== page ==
So how did I occupy myself during the fifteen months of the shutdown? Did I write a great play a la Shakespeare or come up with a new law of physics a la Newton? Well, I did write a 140,000-word novel.

Funny story, that. I was supposed to be revising and selling Ada’s Children. Ten or so pitches to agents had yielded nothing, so I contracted with a professional editor and former agent to critique my first two chapters and my agent query letter. His comments were helpful, but they came in on November 3 (Election Day, strangely). But what had started on November 1? National Novel Writing Month, of course. Usually I choose to NaNoWriNot, but this year I had an idea going into it and thought, why not try to hit the 50K word goal for the month? I’ll get back to revising Ada and submitting to agents after that.

Problem was, I was having so much fun with the new novel, I couldn’t stop, even after I just barely squeaked out the word count for November (making me a “winner”!). I was shooting for more of a sprawling epic, a la Thomas Pynchon’s shorter novels, and it just kept growing and branching until I had 140,000 words when I finished, about fifty percent longer than your standard commercial novel for an unknown author.

What’s it about, you ask? It’s a satire on all sorts of conspiracy theories, but mainly the flat-earth, moon landing denier variety. Its main character, to the extent it has one, is a New York Times science reporter named Liz Dare who made her reputation debunking conspiracy theories involving science. It also features a couple of flat-earthers, a Creationist pastor, an anti-vax yoga instructor, Nazi-fighting cowboys, Nazi-fighting cowboys in space, a space billionaire*, a Druid and a Tibetan Monk, and an alternate Earth that actually is flat.

It’s technically sci-fi, in two senses: it’s set about a decade from now, so there are moon colonies, self-driving vehicles, and flying cars; and it also has a lot of science in it, from the geology of the Grand Canyon to proofs that we do live on a round planet to orbital mechanics. It begins on a floating conference for conspiracy theorists called the Conspira-C Cruise*. My working title is Ship of Fools. I’ll probably post a short excerpt in the not-too-distant future.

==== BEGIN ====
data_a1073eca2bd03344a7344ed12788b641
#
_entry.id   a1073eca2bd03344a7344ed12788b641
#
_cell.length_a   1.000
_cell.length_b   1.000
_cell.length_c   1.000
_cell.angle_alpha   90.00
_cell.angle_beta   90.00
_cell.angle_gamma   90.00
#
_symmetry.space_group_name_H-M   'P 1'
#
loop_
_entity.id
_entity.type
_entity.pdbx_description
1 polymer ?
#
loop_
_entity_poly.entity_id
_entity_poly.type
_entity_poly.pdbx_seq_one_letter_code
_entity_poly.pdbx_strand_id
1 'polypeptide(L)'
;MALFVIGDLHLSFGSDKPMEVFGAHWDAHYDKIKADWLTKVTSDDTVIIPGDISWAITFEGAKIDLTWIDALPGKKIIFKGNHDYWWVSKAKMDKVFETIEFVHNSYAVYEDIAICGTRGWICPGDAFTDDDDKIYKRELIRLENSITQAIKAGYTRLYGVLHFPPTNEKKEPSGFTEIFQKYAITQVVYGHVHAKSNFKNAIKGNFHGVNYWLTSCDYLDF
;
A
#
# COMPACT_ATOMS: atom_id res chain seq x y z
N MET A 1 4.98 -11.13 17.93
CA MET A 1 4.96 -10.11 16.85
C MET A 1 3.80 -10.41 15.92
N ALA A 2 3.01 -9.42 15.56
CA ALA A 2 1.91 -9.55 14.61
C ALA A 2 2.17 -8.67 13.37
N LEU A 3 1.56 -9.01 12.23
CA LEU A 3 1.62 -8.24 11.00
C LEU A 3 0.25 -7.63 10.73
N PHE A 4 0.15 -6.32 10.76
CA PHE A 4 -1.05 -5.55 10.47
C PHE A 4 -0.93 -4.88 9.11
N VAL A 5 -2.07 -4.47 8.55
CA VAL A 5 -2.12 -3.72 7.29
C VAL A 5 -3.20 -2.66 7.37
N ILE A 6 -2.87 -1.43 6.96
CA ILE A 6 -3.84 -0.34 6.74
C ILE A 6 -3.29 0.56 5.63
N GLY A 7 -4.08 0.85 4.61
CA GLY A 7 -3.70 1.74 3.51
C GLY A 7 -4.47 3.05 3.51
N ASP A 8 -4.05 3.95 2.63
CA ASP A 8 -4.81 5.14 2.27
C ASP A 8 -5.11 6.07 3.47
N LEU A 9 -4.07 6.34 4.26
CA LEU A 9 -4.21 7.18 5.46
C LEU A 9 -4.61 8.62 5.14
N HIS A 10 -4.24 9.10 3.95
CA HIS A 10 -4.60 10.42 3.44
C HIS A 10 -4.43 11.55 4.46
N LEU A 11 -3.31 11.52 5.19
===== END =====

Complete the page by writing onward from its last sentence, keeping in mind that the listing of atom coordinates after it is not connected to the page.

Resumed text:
As for Ada’s Children, I’m going to give it one more revision and then start sending it out again, first to agents, and then to small publishers. If I don’t have any success with those two avenues, I’ll probably just self-publish it. Meanwhile, I’ll be revising Ship of Fools, and then I’ll have two novels to sell.

I hope to update this website more regularly, but the road to dead websites is paved with good intentions. The best place to find updates on my writing doings is probably Facebook, where you can find me as Lawrence Hogue, Author. I’m also on Twitter as @LarryHogue, but I don’t post there very often.

*Any resemblance to persons or events, living or dead, is entirely a coincidence, and probably a product of the reader’s conspiracy-minded, pattern-recognizing brain.

Categories
On Writing The Highwayman

The Highwayman’s Quarry – Thieves’ Cant

The Thieves Den -18th-c engraving by William Hogarth

“Mill the gig with a betty, then we’ll strip the ken and backslang it out of here. I’ll lumber the swag at the stalling crib and we’ll be up in the stirrups.”*

One of the fun parts of writing a story set in the underworld of 18th-century London is getting to use Thieves’ Cant, or flash speech. What is Thieves’ Cant? It was a secret language attributed to criminals, mostly in Great Britain, beginning in the 1500s. Whether thieves actually used this language to disguise their activities, or whether it was invented by writers of pamphlets about thieves’ culture and dictionaries of their language, there seems no telling; probably there was a little of both. The speech became popular in Elizabethan theatre, and in the 18th century the Bow Street runners (early police) were said to be familiar with it.